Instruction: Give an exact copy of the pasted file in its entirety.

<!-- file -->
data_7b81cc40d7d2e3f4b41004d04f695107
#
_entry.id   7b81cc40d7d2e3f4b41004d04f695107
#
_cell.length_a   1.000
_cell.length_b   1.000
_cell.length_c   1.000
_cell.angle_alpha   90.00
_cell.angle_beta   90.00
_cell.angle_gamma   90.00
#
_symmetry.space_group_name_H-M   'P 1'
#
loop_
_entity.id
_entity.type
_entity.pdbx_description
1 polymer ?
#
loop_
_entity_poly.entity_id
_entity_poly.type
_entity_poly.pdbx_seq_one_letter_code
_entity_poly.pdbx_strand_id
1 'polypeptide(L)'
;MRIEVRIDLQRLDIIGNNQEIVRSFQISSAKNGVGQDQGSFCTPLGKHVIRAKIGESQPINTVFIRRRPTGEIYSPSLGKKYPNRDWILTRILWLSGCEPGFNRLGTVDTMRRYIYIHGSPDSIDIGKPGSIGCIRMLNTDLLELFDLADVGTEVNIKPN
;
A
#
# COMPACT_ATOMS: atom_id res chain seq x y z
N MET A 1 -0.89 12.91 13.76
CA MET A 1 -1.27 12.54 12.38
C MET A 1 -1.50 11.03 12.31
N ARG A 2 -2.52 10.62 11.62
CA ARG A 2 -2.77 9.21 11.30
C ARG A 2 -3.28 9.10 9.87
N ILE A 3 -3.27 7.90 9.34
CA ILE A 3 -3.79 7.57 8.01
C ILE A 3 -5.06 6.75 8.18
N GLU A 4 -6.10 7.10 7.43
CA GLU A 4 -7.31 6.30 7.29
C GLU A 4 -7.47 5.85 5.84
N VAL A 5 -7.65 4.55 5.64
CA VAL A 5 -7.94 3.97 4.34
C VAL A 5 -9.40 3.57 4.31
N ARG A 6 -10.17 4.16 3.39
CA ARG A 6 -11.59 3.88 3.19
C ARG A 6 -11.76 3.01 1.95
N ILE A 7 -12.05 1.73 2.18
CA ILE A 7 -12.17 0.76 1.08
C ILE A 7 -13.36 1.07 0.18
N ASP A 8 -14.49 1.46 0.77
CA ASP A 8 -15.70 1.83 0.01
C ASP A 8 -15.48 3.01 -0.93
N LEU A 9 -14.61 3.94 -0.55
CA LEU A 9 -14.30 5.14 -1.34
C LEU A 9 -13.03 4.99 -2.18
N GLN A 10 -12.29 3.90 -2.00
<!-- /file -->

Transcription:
data_7b81cc40d7d2e3f4b41004d04f695107
#
_entry.id   7b81cc40d7d2e3f4b41004d04f695107
#
_cell.length_a   1.000
_cell.length_b   1.000
_cell.length_c   1.000
_cell.angle_alpha   90.00
_cell.angle_beta   90.00
_cell.angle_gamma   90.00
#
_symmetry.space_group_name_H-M   'P 1'
#
loop_
_entity.id
_entity.type
_entity.pdbx_description
1 polymer ?
#
loop_
_entity_poly.entity_id
_entity_poly.type
_entity_poly.pdbx_seq_one_letter_code
_entity_poly.pdbx_strand_id
1 'polypeptide(L)'
;MRIEVRIDLQRLDIIGNNQEIVRSFQISSAKNGVGQDQGSFCTPLGKHVIRAKIGESQPINTVFIRRRPTGEIYSPSLGKKYPNRDWILTRILWLSGCEPGFNRLGTVDTMRRYIYIHGSPDSIDIGKPGSIGCIRMLNTDLLELFDLADVGTEVNIKPN
;
A
#
# COMPACT_ATOMS: atom_id res chain seq x y z
N MET A 1 -0.89 12.91 13.76
CA MET A 1 -1.27 12.54 12.38
C MET A 1 -1.50 11.03 12.31
N ARG A 2 -2.52 10.62 11.62
CA ARG A 2 -2.77 9.21 11.30
C ARG A 2 -3.28 9.10 9.87
N ILE A 3 -3.27 7.90 9.34
CA ILE A 3 -3.79 7.57 8.01
C ILE A 3 -5.06 6.75 8.18
N GLU A 4 -6.10 7.10 7.43
CA GLU A 4 -7.31 6.30 7.29
C GLU A 4 -7.47 5.85 5.84
N VAL A 5 -7.65 4.55 5.64
CA VAL A 5 -7.94 3.97 4.34
C VAL A 5 -9.40 3.57 4.31
N ARG A 6 -10.17 4.16 3.39
CA ARG A 6 -11.59 3.88 3.19
C ARG A 6 -11.76 3.01 1.95
N ILE A 7 -12.05 1.73 2.18
CA ILE A 7 -12.17 0.76 1.08
C ILE A 7 -13.36 1.07 0.18
N ASP A 8 -14.49 1.46 0.77
CA ASP A 8 -15.70 1.83 0.01
C ASP A 8 -15.48 3.01 -0.93
N LEU A 9 -14.61 3.94 -0.55
CA LEU A 9 -14.30 5.14 -1.34
C LEU A 9 -13.03 4.99 -2.18
N GLN A 10 -12.29 3.90 -2.00